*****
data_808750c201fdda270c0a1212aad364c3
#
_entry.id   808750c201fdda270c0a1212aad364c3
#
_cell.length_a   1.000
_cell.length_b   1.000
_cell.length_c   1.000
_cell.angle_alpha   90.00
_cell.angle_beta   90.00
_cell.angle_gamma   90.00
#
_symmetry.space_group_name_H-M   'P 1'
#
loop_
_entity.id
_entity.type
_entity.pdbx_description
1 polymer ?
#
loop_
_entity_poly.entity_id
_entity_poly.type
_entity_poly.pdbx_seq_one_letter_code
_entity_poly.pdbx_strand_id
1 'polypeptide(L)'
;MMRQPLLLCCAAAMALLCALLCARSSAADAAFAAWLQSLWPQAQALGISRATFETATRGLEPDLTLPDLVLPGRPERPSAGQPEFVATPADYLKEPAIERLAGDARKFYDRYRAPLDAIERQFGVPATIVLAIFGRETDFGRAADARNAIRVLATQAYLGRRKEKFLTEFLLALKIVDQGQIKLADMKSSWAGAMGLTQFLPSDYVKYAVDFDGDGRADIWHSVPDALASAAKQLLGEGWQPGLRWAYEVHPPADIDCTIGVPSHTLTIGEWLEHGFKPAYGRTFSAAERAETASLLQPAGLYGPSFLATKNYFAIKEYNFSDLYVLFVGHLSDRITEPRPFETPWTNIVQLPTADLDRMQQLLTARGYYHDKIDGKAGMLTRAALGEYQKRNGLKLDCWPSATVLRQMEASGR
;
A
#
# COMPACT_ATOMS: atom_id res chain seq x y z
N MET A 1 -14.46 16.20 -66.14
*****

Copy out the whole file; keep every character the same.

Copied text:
data_808750c201fdda270c0a1212aad364c3
#
_entry.id   808750c201fdda270c0a1212aad364c3
#
_cell.length_a   1.000
_cell.length_b   1.000
_cell.length_c   1.000
_cell.angle_alpha   90.00
_cell.angle_beta   90.00
_cell.angle_gamma   90.00
#
_symmetry.space_group_name_H-M   'P 1'
#
loop_
_entity.id
_entity.type
_entity.pdbx_description
1 polymer ?
#
loop_
_entity_poly.entity_id
_entity_poly.type
_entity_poly.pdbx_seq_one_letter_code
_entity_poly.pdbx_strand_id
1 'polypeptide(L)'
;MMRQPLLLCCAAAMALLCALLCARSSAADAAFAAWLQSLWPQAQALGISRATFETATRGLEPDLTLPDLVLPGRPERPSAGQPEFVATPADYLKEPAIERLAGDARKFYDRYRAPLDAIERQFGVPATIVLAIFGRETDFGRAADARNAIRVLATQAYLGRRKEKFLTEFLLALKIVDQGQIKLADMKSSWAGAMGLTQFLPSDYVKYAVDFDGDGRADIWHSVPDALASAAKQLLGEGWQPGLRWAYEVHPPADIDCTIGVPSHTLTIGEWLEHGFKPAYGRTFSAAERAETASLLQPAGLYGPSFLATKNYFAIKEYNFSDLYVLFVGHLSDRITEPRPFETPWTNIVQLPTADLDRMQQLLTARGYYHDKIDGKAGMLTRAALGEYQKRNGLKLDCWPSATVLRQMEASGR
;
A
#
# COMPACT_ATOMS: atom_id res chain seq x y z
N MET A 1 -14.46 16.20 -66.14